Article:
Sensory overload is something that many people experience and I would venture to say that everyone experiences at least once. As teachers, however, we need to be aware that some people experience this regularly and some even daily in their lives. For example, I have anxiety and migraines and sensory overload is a symptom of both for me. Textures, light, sound can all become too much for me and I can have a very physical response to it.
What does all this have to do with classroom timers? Let's explore it a bit. Often, classroom timers are big, can be bright, and loud. They include a countdown of numbers that is constantly changing. They end with an alarm signaling time that is, too often, a loud repetitive ringing. All of these things can prompt sensory overload and can trigger major anxiety.
Today... I have a headache. It is not so bad that I cannot function, but sound is a trigger right now for me. I also needed a timer in class today. I went to an old favourite: Online-Stopwatch and was about to browse through to find a quiet timer when I noticed some choice menus at the top of the page. I honestly don't know how new of a feature this is, but I know that I just noticed it and have not heard much or any discussion on this topic.... so here it is.
Online-Stopwatch now includes a variety of sensory and calming timers. I've included links to the menus below. Check them out and let me know which are your favourites in the comments. Today, I am rocking this sensory marble timer.
Firstly, I cannot take credit for the origination of this idea. My colleague and friend Dr. Elizabeth Davidson first suggested to me that we consider playing ambient music while students worked during time when we weren't directly teaching this year. In the past, I've used testing and writing playlists (which I still use as the students want them), but this is something a little different. This music/these sounds serve more as a grounding, in my opinion, than as a playlist of music.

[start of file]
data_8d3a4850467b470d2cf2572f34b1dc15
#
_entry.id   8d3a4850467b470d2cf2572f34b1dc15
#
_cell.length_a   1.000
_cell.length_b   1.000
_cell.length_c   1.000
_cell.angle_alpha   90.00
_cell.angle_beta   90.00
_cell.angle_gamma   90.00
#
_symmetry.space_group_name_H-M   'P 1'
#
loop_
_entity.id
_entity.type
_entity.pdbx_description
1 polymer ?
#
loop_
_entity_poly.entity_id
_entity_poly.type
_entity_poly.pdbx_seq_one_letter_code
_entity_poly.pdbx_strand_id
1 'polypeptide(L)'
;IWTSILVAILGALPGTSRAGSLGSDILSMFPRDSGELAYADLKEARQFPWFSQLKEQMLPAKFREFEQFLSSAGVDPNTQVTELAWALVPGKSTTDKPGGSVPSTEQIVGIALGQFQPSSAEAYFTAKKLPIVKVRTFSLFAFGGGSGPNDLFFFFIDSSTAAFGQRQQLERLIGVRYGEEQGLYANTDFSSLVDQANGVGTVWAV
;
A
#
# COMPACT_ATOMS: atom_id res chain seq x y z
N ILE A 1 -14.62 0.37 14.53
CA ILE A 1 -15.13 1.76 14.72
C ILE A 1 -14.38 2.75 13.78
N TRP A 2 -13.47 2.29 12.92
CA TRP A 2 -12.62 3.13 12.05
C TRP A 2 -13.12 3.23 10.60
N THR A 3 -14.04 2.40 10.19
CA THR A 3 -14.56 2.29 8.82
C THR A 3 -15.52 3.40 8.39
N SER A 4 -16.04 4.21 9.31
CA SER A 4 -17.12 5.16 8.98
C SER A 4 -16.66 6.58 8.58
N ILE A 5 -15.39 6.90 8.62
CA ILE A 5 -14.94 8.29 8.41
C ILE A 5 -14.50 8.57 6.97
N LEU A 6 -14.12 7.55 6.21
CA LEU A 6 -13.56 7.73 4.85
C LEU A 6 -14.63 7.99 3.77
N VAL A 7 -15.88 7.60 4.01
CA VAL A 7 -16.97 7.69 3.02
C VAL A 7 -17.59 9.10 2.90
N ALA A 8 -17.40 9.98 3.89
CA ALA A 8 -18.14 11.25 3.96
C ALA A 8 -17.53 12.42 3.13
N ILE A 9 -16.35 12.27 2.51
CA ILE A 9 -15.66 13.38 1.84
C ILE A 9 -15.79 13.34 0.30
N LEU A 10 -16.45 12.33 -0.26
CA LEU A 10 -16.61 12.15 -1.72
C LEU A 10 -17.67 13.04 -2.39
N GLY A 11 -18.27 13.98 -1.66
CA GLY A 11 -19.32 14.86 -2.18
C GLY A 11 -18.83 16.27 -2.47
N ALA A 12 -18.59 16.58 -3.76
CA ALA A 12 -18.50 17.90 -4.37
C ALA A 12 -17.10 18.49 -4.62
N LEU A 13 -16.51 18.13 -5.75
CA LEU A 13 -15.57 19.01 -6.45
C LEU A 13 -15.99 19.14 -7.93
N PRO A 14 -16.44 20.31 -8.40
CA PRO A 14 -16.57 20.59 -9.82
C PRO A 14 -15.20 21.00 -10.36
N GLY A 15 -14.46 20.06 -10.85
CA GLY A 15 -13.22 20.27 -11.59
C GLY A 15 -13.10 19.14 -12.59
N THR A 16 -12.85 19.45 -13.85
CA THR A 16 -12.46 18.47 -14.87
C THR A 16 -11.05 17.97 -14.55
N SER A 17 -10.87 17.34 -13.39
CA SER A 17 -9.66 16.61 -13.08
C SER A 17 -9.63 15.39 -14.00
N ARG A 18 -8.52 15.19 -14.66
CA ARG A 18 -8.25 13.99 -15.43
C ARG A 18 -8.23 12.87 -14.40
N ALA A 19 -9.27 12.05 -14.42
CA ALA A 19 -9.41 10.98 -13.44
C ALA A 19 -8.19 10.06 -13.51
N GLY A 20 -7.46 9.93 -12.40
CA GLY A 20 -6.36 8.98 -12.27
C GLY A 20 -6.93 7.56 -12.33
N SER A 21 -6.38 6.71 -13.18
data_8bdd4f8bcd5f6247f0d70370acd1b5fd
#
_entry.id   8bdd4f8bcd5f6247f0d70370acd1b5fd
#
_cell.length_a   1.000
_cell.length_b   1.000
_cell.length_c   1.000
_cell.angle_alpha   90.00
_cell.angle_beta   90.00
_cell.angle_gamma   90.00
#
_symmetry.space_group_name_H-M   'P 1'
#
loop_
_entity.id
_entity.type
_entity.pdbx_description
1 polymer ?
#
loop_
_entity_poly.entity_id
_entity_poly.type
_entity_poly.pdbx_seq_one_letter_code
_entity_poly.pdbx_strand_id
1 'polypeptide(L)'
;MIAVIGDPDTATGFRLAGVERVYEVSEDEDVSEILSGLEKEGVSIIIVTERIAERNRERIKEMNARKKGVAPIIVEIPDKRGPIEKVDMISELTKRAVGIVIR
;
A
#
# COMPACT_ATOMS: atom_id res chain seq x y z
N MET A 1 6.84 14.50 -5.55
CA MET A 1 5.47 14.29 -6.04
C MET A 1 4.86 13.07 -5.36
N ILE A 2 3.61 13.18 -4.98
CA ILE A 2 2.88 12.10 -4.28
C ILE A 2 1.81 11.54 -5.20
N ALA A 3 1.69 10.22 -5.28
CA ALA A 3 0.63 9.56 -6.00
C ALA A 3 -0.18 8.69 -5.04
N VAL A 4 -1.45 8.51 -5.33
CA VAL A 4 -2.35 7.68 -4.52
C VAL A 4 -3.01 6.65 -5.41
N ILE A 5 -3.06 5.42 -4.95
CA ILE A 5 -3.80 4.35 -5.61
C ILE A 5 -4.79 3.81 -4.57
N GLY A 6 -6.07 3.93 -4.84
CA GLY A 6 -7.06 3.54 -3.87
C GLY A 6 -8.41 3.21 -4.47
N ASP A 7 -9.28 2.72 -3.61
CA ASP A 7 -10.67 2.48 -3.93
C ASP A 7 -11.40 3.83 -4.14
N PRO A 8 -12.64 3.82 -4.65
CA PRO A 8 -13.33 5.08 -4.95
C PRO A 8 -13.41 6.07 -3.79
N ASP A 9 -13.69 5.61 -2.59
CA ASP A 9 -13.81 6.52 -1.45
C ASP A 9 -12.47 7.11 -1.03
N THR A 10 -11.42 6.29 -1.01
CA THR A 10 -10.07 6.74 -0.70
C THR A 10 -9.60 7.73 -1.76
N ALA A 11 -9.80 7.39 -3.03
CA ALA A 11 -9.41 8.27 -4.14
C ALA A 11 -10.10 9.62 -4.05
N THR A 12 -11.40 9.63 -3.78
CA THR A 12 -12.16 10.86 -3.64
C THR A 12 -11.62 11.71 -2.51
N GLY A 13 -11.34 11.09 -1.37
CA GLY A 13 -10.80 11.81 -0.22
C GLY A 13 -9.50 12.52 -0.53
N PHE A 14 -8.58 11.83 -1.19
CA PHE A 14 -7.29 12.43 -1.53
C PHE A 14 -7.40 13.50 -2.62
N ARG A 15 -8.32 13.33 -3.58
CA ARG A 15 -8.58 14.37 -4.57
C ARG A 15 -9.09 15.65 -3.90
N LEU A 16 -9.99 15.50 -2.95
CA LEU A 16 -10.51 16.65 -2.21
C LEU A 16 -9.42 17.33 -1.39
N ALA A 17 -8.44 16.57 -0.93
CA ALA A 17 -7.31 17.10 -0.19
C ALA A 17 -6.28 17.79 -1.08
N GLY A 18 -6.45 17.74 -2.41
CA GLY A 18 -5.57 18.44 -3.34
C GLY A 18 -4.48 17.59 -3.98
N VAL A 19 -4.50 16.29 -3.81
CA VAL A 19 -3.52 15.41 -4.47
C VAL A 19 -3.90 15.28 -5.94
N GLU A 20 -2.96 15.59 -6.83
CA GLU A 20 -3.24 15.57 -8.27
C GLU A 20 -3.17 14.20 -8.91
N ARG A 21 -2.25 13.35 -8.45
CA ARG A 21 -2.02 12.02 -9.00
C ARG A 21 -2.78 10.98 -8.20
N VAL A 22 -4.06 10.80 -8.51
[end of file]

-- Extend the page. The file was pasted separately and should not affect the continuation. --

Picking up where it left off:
I am one who cannot work in silence. I need music or sounds otherwise I get lost in my own thoughts, can become discouraged, or even distracted. I have a playlist for just about every chore or to do item once can imagine. I have playlists with words and playlists without, it all depends. What Liz suggested, however, was more of an ASMR experience. A visual scene presented via youtube and sounds or soft music that can play non-stop during class.
And so, I present this playlist. It is not complete, but these are the sounds and music I have been playing so far in class. It will update as I work through it. Enjoy :)
Davidson, E. (2021). Beyond Solitaire. Retrieved from: https://twitter.com/beyondsolitaire
This page is dedicated to my compilation of ideas and resources. You can find my sources either in these posts or listed under the other pages in this menu.